The heart of the gardens is the royal palace. The gardens date from 1612 and were designed in part by Princess Marie de Medici, then Queen of France. Today the palace functions as the French Senate. The gardens hide more than 100 sculptures and even a smaller scale replica of the famous Statue of Liberty which was gifted to the United States by France. There is also the beautiful and peaceful Medici Fountain.

Another beautiful garden is the Jardin des Plantes, a botanical garden with more than 4500 different plants: a rose garden, an alpine garden and an Art Deco-style winter garden. There are also three large nurseries dating back to the XNUMXth century, elegant metal and glass structures. Admission is free, but if you want to know the zoological and Natural History Museuml have to pay a ticket. In the latter museum there is a gallery dedicated to minerals, another to evolution and another to paleontology.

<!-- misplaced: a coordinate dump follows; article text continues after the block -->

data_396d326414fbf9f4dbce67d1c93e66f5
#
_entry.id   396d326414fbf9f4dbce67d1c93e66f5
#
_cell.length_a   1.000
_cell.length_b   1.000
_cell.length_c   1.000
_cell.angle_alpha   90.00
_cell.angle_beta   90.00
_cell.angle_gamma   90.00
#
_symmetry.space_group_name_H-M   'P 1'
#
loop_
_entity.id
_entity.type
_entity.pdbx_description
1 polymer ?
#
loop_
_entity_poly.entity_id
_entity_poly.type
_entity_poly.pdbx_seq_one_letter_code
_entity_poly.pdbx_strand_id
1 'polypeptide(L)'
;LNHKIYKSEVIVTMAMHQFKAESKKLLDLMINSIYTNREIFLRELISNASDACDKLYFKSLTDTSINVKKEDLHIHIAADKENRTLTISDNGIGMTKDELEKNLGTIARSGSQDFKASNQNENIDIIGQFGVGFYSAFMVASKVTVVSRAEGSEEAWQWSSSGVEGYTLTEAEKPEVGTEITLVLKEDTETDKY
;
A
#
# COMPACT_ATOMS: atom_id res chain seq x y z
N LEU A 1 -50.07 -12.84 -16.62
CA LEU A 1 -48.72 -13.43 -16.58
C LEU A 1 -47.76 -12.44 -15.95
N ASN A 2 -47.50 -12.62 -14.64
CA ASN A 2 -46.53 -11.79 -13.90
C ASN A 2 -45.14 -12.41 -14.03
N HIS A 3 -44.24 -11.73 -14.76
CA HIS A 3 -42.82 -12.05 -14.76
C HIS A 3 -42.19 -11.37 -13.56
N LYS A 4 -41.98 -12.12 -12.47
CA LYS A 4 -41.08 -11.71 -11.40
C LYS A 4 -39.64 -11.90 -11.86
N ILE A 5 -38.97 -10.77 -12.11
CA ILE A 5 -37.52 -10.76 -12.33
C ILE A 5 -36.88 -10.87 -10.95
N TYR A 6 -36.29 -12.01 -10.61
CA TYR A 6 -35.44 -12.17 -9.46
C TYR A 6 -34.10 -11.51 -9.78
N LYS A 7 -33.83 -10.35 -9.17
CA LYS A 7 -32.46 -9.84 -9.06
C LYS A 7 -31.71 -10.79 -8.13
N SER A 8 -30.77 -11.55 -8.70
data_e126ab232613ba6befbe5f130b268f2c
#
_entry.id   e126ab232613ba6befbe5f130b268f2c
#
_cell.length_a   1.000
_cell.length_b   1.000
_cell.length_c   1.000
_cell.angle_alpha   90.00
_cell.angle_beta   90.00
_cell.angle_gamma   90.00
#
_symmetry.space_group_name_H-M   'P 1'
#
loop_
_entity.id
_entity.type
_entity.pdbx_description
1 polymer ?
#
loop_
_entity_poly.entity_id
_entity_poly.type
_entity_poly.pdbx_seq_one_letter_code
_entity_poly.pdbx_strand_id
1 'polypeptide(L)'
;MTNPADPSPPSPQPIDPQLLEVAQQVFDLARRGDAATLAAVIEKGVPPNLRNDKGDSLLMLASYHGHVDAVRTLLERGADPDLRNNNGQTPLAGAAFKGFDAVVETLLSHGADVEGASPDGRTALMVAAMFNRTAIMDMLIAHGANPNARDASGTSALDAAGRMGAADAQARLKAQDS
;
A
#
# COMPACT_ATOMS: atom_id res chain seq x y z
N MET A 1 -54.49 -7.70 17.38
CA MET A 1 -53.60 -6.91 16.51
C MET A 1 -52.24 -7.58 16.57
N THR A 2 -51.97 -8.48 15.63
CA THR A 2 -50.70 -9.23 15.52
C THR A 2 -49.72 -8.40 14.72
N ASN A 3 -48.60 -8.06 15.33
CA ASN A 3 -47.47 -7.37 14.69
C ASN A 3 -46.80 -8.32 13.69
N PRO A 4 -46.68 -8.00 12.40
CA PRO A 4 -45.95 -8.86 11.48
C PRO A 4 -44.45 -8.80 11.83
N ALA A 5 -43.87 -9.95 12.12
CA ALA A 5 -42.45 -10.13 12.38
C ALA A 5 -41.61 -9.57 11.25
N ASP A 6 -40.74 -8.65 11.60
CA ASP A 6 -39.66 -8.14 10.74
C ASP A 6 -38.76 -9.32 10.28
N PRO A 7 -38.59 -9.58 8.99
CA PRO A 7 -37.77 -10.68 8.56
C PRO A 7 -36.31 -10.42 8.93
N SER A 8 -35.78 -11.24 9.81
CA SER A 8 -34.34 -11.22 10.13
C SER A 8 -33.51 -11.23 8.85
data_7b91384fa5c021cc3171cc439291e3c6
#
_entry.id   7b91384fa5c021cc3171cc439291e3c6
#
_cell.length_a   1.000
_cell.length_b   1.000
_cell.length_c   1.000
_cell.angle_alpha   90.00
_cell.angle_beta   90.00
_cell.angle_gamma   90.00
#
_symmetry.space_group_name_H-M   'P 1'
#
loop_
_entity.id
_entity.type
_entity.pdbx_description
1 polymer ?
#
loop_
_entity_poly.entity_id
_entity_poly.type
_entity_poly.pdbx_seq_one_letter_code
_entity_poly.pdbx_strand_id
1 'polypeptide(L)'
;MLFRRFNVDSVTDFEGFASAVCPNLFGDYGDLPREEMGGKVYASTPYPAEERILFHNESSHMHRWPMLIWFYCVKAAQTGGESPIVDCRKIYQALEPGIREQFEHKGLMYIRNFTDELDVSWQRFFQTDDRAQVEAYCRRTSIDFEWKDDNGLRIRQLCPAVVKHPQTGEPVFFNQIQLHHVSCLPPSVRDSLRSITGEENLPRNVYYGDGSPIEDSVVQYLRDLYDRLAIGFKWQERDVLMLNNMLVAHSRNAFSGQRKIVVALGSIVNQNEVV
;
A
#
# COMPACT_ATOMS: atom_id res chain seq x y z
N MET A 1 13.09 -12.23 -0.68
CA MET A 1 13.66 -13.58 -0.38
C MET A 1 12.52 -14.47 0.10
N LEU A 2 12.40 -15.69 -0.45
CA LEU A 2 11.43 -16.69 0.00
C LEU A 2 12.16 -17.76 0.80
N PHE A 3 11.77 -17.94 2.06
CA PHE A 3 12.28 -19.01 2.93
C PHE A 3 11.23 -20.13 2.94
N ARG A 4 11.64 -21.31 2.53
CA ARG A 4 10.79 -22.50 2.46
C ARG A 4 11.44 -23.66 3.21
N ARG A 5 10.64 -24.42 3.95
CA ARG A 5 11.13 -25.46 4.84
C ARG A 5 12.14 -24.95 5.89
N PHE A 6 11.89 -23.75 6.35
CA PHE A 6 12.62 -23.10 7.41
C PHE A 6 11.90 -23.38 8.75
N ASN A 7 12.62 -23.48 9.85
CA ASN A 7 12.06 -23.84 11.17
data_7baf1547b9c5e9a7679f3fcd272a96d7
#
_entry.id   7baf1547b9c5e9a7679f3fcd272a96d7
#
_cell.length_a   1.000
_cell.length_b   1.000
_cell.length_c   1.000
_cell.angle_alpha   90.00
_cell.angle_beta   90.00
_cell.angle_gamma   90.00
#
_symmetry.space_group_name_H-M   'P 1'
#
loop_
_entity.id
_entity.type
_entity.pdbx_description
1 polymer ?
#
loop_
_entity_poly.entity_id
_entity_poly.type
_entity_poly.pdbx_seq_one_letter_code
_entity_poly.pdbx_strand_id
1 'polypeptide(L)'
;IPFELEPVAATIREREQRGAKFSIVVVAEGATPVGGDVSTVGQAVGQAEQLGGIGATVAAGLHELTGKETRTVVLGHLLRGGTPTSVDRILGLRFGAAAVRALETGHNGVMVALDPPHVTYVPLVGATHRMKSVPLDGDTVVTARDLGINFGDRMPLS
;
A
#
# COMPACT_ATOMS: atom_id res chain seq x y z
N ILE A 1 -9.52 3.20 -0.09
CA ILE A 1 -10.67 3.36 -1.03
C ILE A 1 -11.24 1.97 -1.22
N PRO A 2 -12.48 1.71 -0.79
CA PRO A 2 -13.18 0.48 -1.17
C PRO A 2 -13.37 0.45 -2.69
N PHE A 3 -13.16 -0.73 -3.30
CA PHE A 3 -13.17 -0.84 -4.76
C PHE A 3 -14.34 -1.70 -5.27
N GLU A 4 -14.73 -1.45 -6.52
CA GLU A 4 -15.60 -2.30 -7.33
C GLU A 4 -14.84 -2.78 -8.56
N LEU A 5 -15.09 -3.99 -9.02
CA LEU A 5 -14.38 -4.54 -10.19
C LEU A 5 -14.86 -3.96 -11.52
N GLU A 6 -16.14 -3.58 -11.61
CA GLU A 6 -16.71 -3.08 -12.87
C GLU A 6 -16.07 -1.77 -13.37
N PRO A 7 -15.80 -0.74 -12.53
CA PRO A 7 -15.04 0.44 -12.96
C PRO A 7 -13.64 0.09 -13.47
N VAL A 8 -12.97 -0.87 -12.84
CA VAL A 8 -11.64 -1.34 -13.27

Another interesting museum is the Curie Museum. It works where she herself worked and studied radioactivity and lightning. Marie Curie, it is always worth remembering, was the first woman to win the Nobel and be a professor at the Sorbonne. Here are ancient scientific instruments and a beautiful little garden. The site is open Wednesday through Saturday from 1 to 5 pm.

In terms of Latin Quarter churches there are four that dominate the landscape: Saint-Etienne, saint-Severin, Saint Julien le Pauvre and Saint Mèdard. All very beautiful.

After walking or during or at the end, French cafes and restaurants always seduce us to take a break and eat and drink something. In the Sorbonne Square there is Les patios, a beautiful cafeteria. Next door is Tabac De La Sorbonne, great for a tasty breakfast croissants.